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Flaws in traditional background searches have long been a common sticking point when it comes to topics such as gun control and immigration. As the National Association of Professional Background Screeners says, “There is no single government database containing complete and up-to-date records regarding a person’s criminal history.” These types of searches also fall short with tenant screenings, but if you understand the limitations of traditional background searches, you can begin to address them.

About Tenant Background Searches
Landlords and property managers use tenant screenings to analyze the suitability of prospective tenants: how likely they are to pay rent in full and how likely they are to follow other lease terms. The Fair Credit Reporting Act (FCRA) regulates the use of information reported to tenant screening services and other credit reporting agencies.

Tenant background search reports typically contain at least several of the following: credit history and/or credit score from Experian, Equifax, or TransUnion, eviction records, sex offender and/or criminal records, and information on income, employment, and rental history.

Common databases used for the criminal aspect of tenant background searches are the FBI Identification Record and the Interstate Identification Index System, or III. Although the name of III might lead you to believe that information is freely and instantaneously communicated among local, state, and federal government entities, the reality is that many records fall through the cracks.

Also, many criminal records are maintained according to the alleged offender’s name and date of birth, and not necessarily via a Social Security number. Background searches on people with common names sometimes return results for the wrong people, and the system is set up so that a prospective tenant can show false identification and “borrow” another person’s name and date of birth. In court cases such as eviction suits, your prospective tenant may have won, but the record was never updated, possibly leading you to wrongly believe she was evicted due to her own fault.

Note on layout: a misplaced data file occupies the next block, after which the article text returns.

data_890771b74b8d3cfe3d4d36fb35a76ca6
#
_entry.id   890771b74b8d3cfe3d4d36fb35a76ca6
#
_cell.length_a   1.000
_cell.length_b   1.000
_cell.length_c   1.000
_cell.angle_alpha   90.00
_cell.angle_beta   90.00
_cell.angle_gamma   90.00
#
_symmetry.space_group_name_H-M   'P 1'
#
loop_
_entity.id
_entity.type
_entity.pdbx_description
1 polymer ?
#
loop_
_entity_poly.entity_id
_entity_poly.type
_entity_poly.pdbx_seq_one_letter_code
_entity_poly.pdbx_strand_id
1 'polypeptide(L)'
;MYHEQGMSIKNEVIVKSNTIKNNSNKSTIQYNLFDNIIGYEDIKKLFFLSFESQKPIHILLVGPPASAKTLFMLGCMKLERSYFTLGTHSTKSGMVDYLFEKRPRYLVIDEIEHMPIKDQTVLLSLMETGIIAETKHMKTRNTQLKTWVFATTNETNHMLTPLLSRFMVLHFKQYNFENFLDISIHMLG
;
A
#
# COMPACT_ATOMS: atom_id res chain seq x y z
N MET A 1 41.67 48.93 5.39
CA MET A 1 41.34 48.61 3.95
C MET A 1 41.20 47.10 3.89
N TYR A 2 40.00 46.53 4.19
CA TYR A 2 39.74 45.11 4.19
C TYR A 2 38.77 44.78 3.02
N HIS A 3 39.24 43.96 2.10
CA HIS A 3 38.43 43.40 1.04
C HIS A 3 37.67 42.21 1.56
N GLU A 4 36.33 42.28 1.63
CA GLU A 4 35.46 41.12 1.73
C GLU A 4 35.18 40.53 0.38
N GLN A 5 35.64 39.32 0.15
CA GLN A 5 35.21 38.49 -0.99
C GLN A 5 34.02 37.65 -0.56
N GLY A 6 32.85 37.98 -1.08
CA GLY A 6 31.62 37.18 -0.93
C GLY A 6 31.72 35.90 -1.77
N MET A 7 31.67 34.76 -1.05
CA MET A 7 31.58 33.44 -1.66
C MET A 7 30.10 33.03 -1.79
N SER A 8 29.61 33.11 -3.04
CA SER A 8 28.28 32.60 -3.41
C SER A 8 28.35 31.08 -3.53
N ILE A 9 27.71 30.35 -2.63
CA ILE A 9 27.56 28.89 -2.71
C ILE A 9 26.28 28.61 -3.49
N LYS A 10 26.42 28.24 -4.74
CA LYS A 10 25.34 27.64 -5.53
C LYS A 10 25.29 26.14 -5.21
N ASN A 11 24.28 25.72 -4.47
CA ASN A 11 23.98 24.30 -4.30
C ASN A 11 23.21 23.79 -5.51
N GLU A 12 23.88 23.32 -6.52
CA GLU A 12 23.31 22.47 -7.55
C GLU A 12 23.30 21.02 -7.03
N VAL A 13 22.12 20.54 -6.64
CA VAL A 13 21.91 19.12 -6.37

The potential pitfalls are not all criminal. It's common for landlords who rent out only one or two properties to not report consequential information to credit reporting agencies, instead choosing to absorb a loss due to missed rent, property damage, or some other cause. Even some larger outfits forego this process. Contacting previous landlords directly is not always possible, either: a tenant may have falsified previous history or given erroneous contact information. Some landlords also prefer not to communicate negative information.

How to Address Limitations
Fortunately, there are a few ways to make a dent in some of the limitations. For example, some companies such as LandlordStation use TransUnion to go a few extra steps in the criminal background check. They request deeper searches from credit reporting agencies, including information on criminal records, that are potentially inaccurate; however, there’s always the possibility of missing out on information due to local laws or other regulations.

When you contact previous landlords, you increase your chances of getting useful information when you ask about issues that require specific answers as opposed to open-ended questions. Don’t ask questions like “Was ABC a bad tenant?”. Instead, inquire along the lines of “Was ABC late for any rent payments?” and “Did ABC get his security deposit back when he moved out?”. Asking if the landlord would rent to the tenant again can also provide valuable insight.

As you can see, the information in background searches is sometimes incomplete or flat-out wrong. Due to this, landlords potentially reject perfectly suitable tenants, or welcome questionable tenants with open arms. To avoid this happening to you, be as thorough as possible and cover all of your bases.

POSTED August 27 2015 12:13 PM

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